Velocity scaling lets you remap incoming velocities to either expand or (more typically) compress the outgoing velocity values. However, it’s also extremely useful when you are restricting the velocity range. For example, even though you might have configured one sound to only play if you hit notes hard, you probably don’t want the sound to be only played loud. So for example, if you set the Min and Max values to 80 and 127 respectively and then you set the scaling From 1 To 60 respectively, your loudly “played” notes will be heard more softly.

Check this blog article to learn more about the scaling mechanism introduced in Gig Performer 4 and this blog article to learn how to create velocity splits.

Velocity constraining

Velocity Constraining, MIDI in plugin block, Gig Performer

If you switch from Scale to Constrain, then you are defining the minimum and maximum velocity values that are allowed. For example, if you set From and To to 50 and 80 respectively, then any notes with incoming velocities less than 50 will be set to 50 and any notes with incoming velocities greater than 80 will be set to 80.

Event blocking

Block certain events from being passed through, in Gig Performer

You can block certain events from being passed through. For example, if you are laying two sounds using multiple MIDI In blocks that receive MIDI from the same physical device, you may want your ModWheel or PitchWheel (say) only apply to one of the sounds. Or you might want to be able to adjust the volume of your lead sound without impacting the volume of your pad sound. Of course, you can also do this kind of thing by using widgets in a rackspace but sometimes it’s just convenient to send MIDI CC events directly into a plugin and so this blocking mechanism gives you finer control.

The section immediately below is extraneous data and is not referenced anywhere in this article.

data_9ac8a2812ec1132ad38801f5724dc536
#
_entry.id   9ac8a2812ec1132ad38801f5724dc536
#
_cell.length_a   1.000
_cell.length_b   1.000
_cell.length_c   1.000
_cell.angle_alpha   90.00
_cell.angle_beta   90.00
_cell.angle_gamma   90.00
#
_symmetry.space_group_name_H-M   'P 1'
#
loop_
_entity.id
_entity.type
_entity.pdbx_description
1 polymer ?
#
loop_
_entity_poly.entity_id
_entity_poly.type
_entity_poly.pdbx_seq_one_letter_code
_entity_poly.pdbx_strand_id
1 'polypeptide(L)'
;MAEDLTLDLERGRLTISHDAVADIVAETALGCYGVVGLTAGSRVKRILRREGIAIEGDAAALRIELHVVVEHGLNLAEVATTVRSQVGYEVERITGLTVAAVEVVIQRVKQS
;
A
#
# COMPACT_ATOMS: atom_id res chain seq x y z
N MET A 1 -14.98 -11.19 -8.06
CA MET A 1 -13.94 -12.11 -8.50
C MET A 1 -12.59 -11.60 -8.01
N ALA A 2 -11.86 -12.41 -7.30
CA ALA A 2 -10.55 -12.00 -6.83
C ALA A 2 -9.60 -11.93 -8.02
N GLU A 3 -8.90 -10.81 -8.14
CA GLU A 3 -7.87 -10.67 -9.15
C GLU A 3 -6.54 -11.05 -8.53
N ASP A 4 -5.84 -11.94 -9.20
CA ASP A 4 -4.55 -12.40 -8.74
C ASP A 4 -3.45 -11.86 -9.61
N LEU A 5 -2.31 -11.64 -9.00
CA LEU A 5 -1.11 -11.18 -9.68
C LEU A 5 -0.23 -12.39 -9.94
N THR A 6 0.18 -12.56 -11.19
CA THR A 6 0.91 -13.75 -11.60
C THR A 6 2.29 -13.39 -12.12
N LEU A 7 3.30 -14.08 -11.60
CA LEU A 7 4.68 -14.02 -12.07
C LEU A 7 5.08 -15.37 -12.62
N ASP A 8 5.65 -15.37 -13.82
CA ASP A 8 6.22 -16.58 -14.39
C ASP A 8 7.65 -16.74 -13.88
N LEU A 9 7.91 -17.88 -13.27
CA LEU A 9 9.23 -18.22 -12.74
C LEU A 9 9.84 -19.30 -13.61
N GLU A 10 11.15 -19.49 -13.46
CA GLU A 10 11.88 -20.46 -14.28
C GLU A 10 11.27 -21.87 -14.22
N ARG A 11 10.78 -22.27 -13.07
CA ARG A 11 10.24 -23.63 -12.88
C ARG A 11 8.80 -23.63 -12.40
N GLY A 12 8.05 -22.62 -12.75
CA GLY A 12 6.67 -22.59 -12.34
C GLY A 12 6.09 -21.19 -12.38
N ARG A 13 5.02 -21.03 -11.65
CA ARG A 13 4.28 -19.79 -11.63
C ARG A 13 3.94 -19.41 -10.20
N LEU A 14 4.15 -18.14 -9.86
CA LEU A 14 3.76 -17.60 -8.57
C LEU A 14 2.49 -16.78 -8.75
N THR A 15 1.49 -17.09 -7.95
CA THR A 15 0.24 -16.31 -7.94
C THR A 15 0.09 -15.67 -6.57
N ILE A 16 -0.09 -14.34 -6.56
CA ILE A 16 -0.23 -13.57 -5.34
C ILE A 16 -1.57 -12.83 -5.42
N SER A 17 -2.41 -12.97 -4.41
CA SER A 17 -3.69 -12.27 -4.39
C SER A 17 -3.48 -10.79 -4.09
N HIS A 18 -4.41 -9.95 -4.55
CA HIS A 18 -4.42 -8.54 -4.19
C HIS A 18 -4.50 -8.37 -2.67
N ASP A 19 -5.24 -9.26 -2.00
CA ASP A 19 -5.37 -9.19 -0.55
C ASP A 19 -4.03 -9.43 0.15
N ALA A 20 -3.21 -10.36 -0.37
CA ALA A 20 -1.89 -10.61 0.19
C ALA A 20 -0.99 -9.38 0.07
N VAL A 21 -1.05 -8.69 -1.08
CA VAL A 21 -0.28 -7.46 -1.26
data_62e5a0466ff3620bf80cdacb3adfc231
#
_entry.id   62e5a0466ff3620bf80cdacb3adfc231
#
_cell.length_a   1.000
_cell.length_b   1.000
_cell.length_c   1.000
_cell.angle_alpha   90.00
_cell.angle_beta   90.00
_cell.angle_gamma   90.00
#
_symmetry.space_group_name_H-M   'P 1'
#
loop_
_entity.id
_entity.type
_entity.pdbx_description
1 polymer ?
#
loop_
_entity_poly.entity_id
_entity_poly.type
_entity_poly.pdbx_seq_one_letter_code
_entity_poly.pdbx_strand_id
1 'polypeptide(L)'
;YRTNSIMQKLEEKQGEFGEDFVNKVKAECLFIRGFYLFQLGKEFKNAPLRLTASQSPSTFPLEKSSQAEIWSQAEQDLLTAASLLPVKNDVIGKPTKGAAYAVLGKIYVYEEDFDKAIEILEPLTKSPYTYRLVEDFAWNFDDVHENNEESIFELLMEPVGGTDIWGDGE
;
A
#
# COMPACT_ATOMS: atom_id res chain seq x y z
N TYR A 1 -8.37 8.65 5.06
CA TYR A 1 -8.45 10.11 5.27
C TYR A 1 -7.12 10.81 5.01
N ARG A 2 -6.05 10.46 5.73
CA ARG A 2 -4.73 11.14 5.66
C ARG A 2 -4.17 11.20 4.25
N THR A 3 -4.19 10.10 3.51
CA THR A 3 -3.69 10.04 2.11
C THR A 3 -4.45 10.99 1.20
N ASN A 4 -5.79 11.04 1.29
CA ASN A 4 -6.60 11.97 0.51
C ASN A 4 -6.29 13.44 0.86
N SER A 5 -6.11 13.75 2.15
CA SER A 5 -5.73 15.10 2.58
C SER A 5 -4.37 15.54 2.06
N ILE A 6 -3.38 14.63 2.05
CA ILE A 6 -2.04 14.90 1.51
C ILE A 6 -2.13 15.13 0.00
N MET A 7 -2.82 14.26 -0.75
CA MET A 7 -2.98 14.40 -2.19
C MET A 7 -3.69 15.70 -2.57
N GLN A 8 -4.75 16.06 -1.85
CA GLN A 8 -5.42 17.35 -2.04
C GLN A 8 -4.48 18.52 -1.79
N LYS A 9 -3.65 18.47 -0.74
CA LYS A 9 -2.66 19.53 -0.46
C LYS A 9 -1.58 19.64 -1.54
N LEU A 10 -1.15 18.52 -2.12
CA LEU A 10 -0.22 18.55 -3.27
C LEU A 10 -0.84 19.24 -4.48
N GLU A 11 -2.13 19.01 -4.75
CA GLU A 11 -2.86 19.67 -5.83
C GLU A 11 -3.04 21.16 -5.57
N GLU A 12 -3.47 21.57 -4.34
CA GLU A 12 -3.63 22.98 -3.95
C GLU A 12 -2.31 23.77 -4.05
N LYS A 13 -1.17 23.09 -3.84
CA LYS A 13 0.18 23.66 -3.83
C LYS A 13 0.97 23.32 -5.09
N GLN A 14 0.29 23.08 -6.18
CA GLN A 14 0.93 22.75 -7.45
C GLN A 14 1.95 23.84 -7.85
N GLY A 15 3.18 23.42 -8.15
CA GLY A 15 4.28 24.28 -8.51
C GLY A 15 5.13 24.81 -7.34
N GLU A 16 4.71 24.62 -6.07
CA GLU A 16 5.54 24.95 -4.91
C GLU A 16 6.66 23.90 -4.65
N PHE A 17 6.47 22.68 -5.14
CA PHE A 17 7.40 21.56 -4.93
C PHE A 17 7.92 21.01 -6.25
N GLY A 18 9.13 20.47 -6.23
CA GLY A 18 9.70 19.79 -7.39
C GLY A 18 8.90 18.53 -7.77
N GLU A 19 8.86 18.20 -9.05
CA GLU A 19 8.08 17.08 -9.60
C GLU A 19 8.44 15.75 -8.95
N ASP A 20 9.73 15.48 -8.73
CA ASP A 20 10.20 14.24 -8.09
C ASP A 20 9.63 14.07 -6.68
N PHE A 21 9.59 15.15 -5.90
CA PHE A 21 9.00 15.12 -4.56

Tip: visit this community thread to see a convenient way to manage your sustain pedal independently of other messages.

Monophonic options

Monophonic options in Gig Performer

You can arrange for only the lowest or highest note of a chord to be sent out. Combined with layering, this allows you to play chords but have the top (or bottom) note of your chord play a lead sound. Check out the blog The most flexible MIDI processing to see an example.

MIDI In OSC Patchbay

If you enable the Show MIDI In OSC Patchbay toggle button in the OSC Options, you’ll see a new section, on the bottom right which is not shown by default:

Gig Performer OSC Patchbay

This section is intended for advanced users. Check Gig Performer 4 documentation for more information.

Related plugins.

Gig Performer also has a MIDI Filter plugin that can be used to either block events or to remap them to various other events. Gig Performer 4 adds a MIDI Channel Constrainer plugin (check this blog to learn more).

GPScript and Scriptlets.

If you’re still not satisfied, there’s always our proprietary language, GPScript, which allows you to perform arbitrary processing of incoming MIDI events, not only for more sophisticated splitting, layering and filtering, but you can also “send” MIDI events into the future, allowing you to create such effects as MIDI delay, arpeggiation and to use MIDI events to trigger other behavior inside Gig Performer itself.

The power of GPScript allows you to create your own MIDI processor plugins – Scriptlets. Check this user manual page to learn more.

Host Automation

We would be remiss to point out that pretty much every function described above can be controlled using host automation. By using rackspace variations or switching song parts, you can instantly change your velocity scaling, modify the split range, turn on or off blocking and so forth. The possibilities are endless.

Enjoy and Own the Stage® with Gig Performer®.

Related topics:
Gig Performer built-in plugins
How to separate your sustain pedal from your controller